Provisions commercial real estate should watch in the FY2022 budget request

Provisions commercial real estate should watch in the FY2022 budget request 13 juillet 2021

President Biden’s budget request for fiscal 2022 proposed nearly across-the-board funding increases for cabinet-level agencies, signaling potential growth in these agencies that could have a meaningful impact on the Metro DC region. A few of these funding initiatives have particularly strong potential to impact commercial real estate in the region.


Impact: Suburban Maryland office market

Since 1958, the Defense Advanced Research Project Agency (DARPA) has driven innovation in U.S. defense capabilities to help maintain the United States’ status as the preeminent military superpower. Headquartered in Arlington, VA, the agency occupies 385,000 sf of office space, and since 2010 has been responsible for an annual average of more than $200M in contract awards performed in Arlington County alone.

In the FY2022 budget, the Biden administration seeks to establish an equivalent R&D powerhouse aimed at healthcare innovation. Dubbed the Advanced Research Project Agency for Health (ARPA-H), the agency has a requested budget of $6.5 billion – more than twice what the FY2021 budget granted to DARPA. Given ARPA-H’s focus on life sciences and its position as part of the National Institutes of Health, Suburban Maryland’s life sciences corridor is likely to benefit handsomely from the creation of this new agency.

Rural e-Connect (“Reconnect”) Program

Impact: Northern Virginia data centers

The FY2022 budget request proposes a $65 million (10.2%) increase in funding (for a total $700M) for the Reconnect Program, aimed at bringing broadband internet access to underserved rural communities. According to the budget document, 35% of rural households are still in need of such access. Given a rural population of more than 57 million people, this could increase the number of U.S. broadband internet consumers by about 20 million – 6.7% of the total population – indirectly driving an increase in the need for data centers nationally. Add this to the estimated 23% annual growth rate expected in the overall global datasphere through 2025, and it becomes clear that the data center space is poised to continue outperforming more conventional commercial property sectors even as the pandemic subsides. As the preeminent global data center market, expect Northern Virginia to capture its fair share of this growth.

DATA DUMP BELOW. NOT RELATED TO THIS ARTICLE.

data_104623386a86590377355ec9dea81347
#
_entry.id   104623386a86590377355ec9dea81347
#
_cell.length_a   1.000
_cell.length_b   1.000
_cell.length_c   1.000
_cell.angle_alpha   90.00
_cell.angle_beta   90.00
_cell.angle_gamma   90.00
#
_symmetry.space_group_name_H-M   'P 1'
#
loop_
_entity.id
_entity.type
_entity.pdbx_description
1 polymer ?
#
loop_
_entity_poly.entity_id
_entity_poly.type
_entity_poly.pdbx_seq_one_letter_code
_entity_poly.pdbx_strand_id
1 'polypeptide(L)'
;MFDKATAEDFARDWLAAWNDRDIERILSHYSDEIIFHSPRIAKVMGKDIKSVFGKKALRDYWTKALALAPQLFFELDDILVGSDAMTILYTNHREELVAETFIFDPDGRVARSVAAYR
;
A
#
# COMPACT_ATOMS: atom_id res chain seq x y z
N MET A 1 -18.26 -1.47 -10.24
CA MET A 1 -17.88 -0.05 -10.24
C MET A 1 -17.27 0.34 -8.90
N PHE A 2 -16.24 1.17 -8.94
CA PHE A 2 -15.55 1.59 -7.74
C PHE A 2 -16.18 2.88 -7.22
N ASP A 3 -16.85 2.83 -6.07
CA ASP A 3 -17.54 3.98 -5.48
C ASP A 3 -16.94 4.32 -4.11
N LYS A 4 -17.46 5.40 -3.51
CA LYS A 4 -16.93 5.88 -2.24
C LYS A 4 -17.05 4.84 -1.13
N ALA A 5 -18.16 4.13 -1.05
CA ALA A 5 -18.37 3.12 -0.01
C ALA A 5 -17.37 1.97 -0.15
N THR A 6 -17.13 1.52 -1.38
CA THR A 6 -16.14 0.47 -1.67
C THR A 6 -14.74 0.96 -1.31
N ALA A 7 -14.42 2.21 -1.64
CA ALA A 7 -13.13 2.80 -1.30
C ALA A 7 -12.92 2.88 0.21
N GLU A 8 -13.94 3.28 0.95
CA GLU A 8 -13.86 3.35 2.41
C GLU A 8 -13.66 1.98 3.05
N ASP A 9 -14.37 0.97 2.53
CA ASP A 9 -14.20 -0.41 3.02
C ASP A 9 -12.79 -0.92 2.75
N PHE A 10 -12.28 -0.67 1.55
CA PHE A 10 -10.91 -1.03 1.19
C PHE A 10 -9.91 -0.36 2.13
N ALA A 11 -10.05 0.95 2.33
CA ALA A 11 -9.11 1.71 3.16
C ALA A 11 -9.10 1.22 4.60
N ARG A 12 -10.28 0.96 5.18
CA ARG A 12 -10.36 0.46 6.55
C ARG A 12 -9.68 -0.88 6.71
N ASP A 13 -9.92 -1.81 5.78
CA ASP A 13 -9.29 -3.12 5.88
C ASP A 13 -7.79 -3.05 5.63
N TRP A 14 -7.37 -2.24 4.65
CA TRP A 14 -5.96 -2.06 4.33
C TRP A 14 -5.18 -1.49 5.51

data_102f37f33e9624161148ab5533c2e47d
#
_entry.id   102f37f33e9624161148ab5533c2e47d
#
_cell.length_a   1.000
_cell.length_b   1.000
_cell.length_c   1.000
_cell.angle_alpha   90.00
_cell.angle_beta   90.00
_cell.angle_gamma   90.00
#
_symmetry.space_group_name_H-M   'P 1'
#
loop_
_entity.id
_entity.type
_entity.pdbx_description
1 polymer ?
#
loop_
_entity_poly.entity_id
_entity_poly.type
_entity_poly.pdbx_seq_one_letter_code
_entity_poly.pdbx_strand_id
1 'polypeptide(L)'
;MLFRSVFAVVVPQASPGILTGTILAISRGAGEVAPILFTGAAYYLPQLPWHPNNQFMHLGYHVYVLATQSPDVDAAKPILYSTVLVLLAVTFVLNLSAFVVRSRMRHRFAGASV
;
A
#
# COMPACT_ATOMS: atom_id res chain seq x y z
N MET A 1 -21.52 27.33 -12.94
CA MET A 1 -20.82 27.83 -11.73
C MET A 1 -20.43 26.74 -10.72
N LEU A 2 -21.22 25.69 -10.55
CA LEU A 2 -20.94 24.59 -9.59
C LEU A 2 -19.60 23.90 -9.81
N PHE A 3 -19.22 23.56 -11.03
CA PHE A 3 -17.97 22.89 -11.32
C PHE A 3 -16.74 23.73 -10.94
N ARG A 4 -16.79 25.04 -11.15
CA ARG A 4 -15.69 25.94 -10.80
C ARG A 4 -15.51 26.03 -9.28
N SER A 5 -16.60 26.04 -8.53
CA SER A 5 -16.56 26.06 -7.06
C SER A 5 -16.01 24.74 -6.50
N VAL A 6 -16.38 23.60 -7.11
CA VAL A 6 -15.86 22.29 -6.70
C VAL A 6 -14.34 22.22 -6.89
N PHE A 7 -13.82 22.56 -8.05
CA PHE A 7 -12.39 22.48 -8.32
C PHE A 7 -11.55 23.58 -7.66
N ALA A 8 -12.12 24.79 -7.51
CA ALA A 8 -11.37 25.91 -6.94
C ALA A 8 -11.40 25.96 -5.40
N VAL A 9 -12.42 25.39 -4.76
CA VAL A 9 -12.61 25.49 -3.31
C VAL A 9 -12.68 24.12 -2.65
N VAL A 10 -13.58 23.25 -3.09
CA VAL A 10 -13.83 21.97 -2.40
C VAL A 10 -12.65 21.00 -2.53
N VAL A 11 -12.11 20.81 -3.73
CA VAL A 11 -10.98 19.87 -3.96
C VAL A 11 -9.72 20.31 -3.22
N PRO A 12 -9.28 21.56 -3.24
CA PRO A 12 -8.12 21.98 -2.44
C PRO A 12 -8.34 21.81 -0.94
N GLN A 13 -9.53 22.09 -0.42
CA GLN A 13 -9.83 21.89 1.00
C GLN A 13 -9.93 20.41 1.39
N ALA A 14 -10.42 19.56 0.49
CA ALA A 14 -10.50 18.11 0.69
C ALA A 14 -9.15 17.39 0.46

R&D investment

Impact: Southwest (DC), Eisenhower Avenue (VA), Gaithersburg (MD) office markets

The budget proposal calls for increases in funding for various agencies engaged in advancing the United States’ scientific understanding of the world, including:

  • +19.8% for the National Science Foundation (headquartered on Eisenhower Avenue in Alexandria, VA)
  • +6.6% for NASA (headquartered on E Street in Southwest DC)
  • +10.4% for the Department of Energy (headquartered on Independence Avenue in Southwest DC)
  • +44.7% for the National Institute of Standards & Technology (headquartered in Gaithersburg, MD).



Defense spending

Impact: Northern Virginia office market

The FY2022 budget request proposes a 2% increase for the Department of Defense (DoD), a much smaller increase than what has been enacted in the past several years. Between FY2015 and FY2020, the DoD budget grew 27.0%, or an average of 4.9% annually. In part, this sharp increase was due to the fact that the Defense budget had been subject to spending caps put in place by the Budget Control Act of 2011 (BCA). Starting with FY2014, these caps were substantially raised, which allowed the Defense budget to begin climbing once again. Following the 2016 election, the Trump administration took office and made Defense a top priority, allowing the DoD budget to climb past its pre-BCA high to a new record in FY2020.


Growth in the Defense budget is, of course, highly correlated with the issuance of Defense contract awards, a critical driver of demand for the Northern Virginia office market. Between 2015 to 2019 (after the end of BCA-induced sequestration but before the pandemic), the volume of annual Defense contract awards grew by 40% and the Northern Virginia office market absorbed an average of 1.6 million sf per year. For comparison, when the Defense budget was subject to caps in 2011-2015, annual contract awards fell by 27% and the office market absorbed an average of just 169,000 sf annually.

Halfway through 2021, Defense contract volume appears on pace for a strong, if not quite a record, year. However, as the FY2022 budget makes its way through Congress and Biden’s across-the-board budget increases get walked back to more realistic levels, the DoD’s proposed 2% increase (the lowest increase of any cabinet agency except DHS) could very well become a budget cut, which history tells us would lead to a slowdown in new contracts and ultimately a decline in Northern Virginia leasing velocity.



Virginia’s economy is more intertwined with the Defense budget than any other state; more than 88,000 DoD personnel account for 2.2% of the state’s labor force, not including any of the agency’s many contractors. Nonetheless, the DoD has a presence nationwide, and any change to its budget could have far-reaching impacts. Outside the greater Washington, DC area, the states with the most DoD employees are California with 57,800 and Texas with 44,400, though each of those numbers equates to just 0.3% of the state labor force because of these states’ large size. As a percent of all workers, Oklahoma (1.3%), Maine (1.2%) and Alabama (1.1%) have the largest DoD presence outside the National Capital Region.

John Andril is the Mid-Atlantic Regional Manager, Insight, based in our Washington, D.C. office.